With the approval of the Council, Harrison later in the day wrote to the mutineers, acknowledging that their sufferings had been “great,” regretting that they had felt impelled to “tarnish all their glorious Actions,” and promising, “I shall send an officer that you love and respect who has fought and conquer’d with you and who will conduct you to Winchester” (Executive Letter Book, 1783–1786, p. 142). The fact that on this same day the governor wrote to General Greene on an unrelated subject (ibid., pp. 144–45) is convincing evidence that he had not received the southern commander’s letter penned at Charleston nine days before. In that dispatch Greene denounced the mutineers, denying that they lacked food and charging that their “principal object” was to sell their stolen mounts. Greene warned Harrison that if the ringleaders should not be punished “capitally,” it would be impossible in the future “ever to keep an Army from mutiny” (Cal. of Va. State Papers description begins William P. Palmer et al., eds., Calendar of Virginia State Papers and Other Manuscripts (11 vols.; Richmond, 1875–93). description ends , III, 486, 493–94).

Arthur Lee evidently reminded Harrison of what neither Greene nor the dragoons seem to have heard, that Congress on 24 April had instructed Benjamin Lincoln, secretary at war, and Robert Morris, superintendent of finance, to “take immediate measures” for moving the Virginia, Maryland, and Pennsylvania continental lines, “together with the corps of artillery and cavalry,” back “within their respective states” (JCC description begins Worthington Chauncey Ford et al., eds., Journals of the Continental Congress, 1774–1789 (34 vols.; Washington, 1904–37). description ends , XXIV, 275; Papers of Madison description begins William T. Hutchinson, William M. E. Rachal, et al., eds., The Papers of James Madison (7 vols. to date; Chicago, 1962——). description ends , VI, 486, n. 3; JM Notes, 26 May 1783, n. 2). See also Fitzpatrick, Writings of Washington description begins John C. Fitzpatrick, ed., The Writings of George Washington, from the Original Sources, 1745–1799 (39 vols.; Washington, 1931–44). description ends , XXVI, 441–44. On 10 June Congress referred the dragoons’ memorial to Lincoln and Morris. Six days later they advised that Lincoln be empowered either to pardon the troopers if they would surrender themselves and “deliver up” their horses by an unspecified date, or if they refused, to deal with them as “the articles of war prescribe.” Charles Thomson noted that the recommendation was “obsolete” (JCC description begins Worthington Chauncey Ford et al., eds., Journals of the Continental Congress, 1774–1789 (34 vols.; Washington, 1904–37). description ends , XXIV, 389, n. 2, 400–401; NA: PCC, No. 137, II, 557).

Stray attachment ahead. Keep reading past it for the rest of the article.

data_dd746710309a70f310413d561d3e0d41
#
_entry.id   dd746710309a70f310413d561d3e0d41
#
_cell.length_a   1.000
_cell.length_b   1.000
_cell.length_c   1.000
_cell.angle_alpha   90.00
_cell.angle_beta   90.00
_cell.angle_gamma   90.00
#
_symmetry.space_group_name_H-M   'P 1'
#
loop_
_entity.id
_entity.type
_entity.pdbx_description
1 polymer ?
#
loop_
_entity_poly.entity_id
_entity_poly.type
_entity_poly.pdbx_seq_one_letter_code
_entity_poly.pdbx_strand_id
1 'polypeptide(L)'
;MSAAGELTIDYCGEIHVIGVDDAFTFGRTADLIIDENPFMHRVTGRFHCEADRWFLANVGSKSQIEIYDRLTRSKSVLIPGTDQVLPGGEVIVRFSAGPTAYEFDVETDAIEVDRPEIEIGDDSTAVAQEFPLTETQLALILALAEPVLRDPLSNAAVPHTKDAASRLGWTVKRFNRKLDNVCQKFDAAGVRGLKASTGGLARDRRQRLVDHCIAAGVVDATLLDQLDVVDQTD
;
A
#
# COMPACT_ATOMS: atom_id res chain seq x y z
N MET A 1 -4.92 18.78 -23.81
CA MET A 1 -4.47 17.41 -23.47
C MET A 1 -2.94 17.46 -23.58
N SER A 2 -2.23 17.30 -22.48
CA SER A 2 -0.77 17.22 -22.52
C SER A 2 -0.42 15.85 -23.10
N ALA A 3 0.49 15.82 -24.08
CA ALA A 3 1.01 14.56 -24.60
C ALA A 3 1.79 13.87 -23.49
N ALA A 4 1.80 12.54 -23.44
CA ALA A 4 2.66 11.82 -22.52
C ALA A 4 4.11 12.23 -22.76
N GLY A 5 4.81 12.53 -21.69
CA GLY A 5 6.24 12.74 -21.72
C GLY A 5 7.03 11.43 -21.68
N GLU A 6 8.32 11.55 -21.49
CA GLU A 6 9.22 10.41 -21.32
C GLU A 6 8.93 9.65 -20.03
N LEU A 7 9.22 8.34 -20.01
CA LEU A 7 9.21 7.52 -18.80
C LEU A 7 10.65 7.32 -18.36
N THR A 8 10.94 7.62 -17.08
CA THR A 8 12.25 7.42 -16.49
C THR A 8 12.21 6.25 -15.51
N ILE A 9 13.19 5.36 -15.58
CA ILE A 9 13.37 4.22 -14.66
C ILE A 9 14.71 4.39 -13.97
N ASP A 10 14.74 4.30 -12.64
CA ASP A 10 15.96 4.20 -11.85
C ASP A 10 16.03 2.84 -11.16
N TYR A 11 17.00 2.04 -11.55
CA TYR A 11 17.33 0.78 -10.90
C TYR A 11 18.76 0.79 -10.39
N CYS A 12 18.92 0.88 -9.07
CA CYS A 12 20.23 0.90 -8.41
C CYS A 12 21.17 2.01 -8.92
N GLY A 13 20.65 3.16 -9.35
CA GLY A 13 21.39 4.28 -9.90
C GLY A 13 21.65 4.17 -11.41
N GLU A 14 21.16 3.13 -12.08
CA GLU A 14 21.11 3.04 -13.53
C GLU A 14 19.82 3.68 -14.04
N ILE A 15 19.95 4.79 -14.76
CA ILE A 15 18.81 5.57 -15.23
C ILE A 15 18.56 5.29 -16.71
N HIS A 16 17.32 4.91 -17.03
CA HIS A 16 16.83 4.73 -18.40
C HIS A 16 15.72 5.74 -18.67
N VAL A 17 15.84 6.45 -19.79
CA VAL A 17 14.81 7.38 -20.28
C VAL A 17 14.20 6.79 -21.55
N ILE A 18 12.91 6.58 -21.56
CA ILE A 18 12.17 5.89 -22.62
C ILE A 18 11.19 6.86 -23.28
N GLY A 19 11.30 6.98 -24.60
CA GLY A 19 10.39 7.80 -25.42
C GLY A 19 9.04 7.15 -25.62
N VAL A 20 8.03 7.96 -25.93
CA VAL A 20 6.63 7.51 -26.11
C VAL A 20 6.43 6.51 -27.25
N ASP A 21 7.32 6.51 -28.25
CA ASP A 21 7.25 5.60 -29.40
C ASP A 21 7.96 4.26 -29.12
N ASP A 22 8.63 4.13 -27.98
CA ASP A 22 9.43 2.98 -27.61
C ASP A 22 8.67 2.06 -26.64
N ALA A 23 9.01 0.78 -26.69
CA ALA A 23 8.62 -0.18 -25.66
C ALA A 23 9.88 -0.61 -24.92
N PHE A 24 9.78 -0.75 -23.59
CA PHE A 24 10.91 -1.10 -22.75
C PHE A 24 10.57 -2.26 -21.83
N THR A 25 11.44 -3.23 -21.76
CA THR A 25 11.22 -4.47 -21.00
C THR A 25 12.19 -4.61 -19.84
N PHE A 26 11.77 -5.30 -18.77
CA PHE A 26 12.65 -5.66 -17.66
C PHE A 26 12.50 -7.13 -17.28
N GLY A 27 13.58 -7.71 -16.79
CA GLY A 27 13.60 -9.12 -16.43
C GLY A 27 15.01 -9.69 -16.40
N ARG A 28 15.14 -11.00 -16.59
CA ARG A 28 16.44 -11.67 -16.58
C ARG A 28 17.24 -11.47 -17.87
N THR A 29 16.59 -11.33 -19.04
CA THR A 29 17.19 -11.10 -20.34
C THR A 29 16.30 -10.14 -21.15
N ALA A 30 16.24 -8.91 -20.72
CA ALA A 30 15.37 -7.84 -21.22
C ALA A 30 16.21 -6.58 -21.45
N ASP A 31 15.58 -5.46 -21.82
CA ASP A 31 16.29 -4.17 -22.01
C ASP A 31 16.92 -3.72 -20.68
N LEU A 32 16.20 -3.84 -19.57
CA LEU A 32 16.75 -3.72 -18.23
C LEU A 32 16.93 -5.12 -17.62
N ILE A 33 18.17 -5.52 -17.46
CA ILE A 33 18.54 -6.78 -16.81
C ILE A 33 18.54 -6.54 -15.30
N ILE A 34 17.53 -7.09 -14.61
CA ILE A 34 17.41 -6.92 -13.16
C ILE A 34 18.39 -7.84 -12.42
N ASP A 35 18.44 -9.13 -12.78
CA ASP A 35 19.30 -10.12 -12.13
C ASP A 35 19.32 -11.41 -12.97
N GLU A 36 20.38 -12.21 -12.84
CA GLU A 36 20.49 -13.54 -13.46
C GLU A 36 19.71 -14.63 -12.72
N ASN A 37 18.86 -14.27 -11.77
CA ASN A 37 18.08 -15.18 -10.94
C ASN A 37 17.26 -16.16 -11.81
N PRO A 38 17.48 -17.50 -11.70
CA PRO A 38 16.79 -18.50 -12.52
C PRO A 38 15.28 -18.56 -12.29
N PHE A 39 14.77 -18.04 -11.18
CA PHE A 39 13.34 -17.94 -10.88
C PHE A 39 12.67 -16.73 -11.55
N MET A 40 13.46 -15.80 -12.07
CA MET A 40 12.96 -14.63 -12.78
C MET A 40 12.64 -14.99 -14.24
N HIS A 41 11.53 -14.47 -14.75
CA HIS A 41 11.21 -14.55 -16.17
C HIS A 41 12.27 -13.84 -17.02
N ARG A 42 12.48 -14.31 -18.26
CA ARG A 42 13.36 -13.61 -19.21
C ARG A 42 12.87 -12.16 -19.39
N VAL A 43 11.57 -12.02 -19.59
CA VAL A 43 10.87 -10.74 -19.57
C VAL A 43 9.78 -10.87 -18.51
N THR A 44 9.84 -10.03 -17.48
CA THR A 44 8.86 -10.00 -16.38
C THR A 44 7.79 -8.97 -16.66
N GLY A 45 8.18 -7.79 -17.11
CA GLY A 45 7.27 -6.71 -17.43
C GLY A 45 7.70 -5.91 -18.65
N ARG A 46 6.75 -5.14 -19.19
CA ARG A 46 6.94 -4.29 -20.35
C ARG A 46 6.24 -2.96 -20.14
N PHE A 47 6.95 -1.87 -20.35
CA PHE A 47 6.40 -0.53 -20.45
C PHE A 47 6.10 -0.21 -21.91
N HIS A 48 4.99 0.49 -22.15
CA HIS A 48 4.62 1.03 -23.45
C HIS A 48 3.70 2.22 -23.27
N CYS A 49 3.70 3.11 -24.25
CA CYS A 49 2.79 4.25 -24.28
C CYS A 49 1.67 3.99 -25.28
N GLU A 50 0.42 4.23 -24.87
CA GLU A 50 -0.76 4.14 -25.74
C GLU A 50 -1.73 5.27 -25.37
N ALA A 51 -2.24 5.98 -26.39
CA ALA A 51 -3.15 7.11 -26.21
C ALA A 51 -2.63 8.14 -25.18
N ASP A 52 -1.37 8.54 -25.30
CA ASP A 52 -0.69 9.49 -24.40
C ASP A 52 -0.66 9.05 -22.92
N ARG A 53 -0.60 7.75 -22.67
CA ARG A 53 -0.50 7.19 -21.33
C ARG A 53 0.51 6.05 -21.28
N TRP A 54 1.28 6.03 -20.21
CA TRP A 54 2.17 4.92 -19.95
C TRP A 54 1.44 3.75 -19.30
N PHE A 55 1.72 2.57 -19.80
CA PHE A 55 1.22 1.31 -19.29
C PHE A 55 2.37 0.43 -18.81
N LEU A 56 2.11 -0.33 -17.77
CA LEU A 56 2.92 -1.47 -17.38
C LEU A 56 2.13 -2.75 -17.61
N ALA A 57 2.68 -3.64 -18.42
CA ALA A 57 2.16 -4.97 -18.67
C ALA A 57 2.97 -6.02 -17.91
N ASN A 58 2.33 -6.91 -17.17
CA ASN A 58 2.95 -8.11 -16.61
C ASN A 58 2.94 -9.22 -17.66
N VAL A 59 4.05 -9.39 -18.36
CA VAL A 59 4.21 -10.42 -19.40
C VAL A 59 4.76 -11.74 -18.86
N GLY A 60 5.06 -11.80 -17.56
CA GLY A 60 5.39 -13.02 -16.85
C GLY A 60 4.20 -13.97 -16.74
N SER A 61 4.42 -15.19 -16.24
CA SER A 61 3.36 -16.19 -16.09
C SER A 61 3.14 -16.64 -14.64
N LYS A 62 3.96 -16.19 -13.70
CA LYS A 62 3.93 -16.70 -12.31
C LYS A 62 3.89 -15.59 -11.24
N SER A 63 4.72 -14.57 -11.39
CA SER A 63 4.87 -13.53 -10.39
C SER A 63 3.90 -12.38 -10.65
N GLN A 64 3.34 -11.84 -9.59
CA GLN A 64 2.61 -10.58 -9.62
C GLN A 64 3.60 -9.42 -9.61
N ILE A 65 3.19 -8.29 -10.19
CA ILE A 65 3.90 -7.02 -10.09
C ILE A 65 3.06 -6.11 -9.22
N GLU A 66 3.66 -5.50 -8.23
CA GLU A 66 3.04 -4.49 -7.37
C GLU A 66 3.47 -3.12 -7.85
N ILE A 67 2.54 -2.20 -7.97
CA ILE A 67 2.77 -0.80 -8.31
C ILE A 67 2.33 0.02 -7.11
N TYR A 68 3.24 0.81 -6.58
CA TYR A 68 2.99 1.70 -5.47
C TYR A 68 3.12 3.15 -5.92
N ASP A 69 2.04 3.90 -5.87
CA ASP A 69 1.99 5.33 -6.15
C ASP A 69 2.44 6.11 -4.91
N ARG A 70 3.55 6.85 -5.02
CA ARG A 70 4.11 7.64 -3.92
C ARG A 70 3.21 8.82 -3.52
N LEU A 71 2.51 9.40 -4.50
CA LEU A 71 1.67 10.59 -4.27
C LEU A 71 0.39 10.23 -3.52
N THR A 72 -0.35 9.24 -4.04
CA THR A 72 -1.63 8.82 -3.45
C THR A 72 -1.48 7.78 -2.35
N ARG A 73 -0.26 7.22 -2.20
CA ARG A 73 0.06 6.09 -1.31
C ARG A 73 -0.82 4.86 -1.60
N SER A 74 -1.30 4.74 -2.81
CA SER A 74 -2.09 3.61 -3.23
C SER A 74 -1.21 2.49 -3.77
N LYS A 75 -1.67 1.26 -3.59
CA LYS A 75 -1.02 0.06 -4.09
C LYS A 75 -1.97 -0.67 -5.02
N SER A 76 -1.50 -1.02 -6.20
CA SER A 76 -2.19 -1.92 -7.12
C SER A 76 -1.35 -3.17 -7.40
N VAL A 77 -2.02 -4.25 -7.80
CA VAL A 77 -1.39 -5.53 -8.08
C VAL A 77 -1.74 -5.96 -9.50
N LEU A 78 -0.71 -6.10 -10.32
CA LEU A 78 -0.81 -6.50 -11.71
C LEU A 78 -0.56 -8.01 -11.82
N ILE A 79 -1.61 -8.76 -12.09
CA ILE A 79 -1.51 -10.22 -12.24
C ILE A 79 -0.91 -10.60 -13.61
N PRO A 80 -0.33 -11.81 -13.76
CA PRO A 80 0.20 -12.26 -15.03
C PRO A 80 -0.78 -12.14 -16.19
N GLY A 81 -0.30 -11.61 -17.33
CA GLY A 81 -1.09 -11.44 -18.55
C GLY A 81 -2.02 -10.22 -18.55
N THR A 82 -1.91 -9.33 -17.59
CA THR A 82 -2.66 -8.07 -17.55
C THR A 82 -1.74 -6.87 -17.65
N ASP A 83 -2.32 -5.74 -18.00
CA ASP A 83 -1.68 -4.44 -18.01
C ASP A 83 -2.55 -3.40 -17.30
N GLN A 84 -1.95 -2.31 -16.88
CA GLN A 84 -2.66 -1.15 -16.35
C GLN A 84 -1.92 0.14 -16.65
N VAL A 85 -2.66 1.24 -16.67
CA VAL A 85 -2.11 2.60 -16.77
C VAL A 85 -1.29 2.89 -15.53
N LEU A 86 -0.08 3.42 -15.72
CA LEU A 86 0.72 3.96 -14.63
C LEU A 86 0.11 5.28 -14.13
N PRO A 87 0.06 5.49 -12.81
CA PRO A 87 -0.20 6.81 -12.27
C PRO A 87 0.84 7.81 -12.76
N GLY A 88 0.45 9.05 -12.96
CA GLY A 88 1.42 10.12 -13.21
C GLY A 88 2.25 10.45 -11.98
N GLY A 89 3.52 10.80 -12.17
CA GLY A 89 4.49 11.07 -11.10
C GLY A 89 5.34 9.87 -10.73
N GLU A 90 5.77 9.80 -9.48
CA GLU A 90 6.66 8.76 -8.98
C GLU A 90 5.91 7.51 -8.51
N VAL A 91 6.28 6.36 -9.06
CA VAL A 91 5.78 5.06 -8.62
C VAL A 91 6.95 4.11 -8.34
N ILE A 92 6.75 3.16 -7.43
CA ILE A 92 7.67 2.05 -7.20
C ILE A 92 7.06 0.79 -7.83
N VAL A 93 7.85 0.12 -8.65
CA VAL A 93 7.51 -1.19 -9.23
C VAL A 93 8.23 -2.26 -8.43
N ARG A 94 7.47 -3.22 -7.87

2Papers of Madison description begins William T. Hutchinson, William M. E. Rachal, et al., eds., The Papers of James Madison (7 vols. to date; Chicago, 1962——). description ends , VI, 412; 414, n. 7; Delegates to Harrison, 6 May 1783, and n. 4. In his letter of 29 May to Coulignac et Cie of Nantes in regard to its controversial bill of £85 14s. 9d. for goods shipped to Virginia in 1781, Harrison asked the firm to supply a duplicate invoice to replace the one destroyed by the British. He added that if the claim was found to be valid, it would be honored as soon “as the exhausted Situation of the State will admit” (Executive Letter Book, 1783–1786, pp. 139–41; Cal. of Va. State Papers description begins William P. Palmer et al., eds., Calendar of Virginia State Papers and Other Manuscripts (11 vols.; Richmond, 1875–93). description ends , III, 260).

3On 8 January 1779 Philip Mazzei had been appointed Virginia’s commercial agent in Tuscany (Papers of Madison description begins William T. Hutchinson, William M. E. Rachal, et al., eds., The Papers of James Madison (7 vols. to date; Chicago, 1962——). description ends , I, 287, n. 2). On 31 August 1782 Mazzei received Governor Harrison’s letter of 31 January in that year terminating the assignment (Howard R. Marraro, ed., Philip Mazzei, Virginia’s Agent in Europe [New York, 1935], p. 101). In his dispatch of 31 May 1783, enclosed in the present letter, the governor reminded Mazzei that his commission had expired three months after the notification of recall reached him, that is, on 30 November 1783. Regretting Mazzei’s distressed situation, as described in his letter of 31 December 1782, Harrison assured him that a warrant for £200 sterling had been drawn in his favor and urged him to return to Virginia as soon as possible (JCSV description begins H. R. McIlwaine et al., eds., Journals of the Council of the State of Virginia (4 vols. to date; Richmond, 1931——). description ends , III, 252; Executive Letter Book, 1783–1786, pp. 146–47). See also Papers of Madison description begins William T. Hutchinson, William M. E. Rachal, et al., eds., The Papers of James Madison (7 vols. to date; Chicago, 1962——). description ends , VI, 243; 244, n. 5.

5Nemine Contradicente, or, unanimously.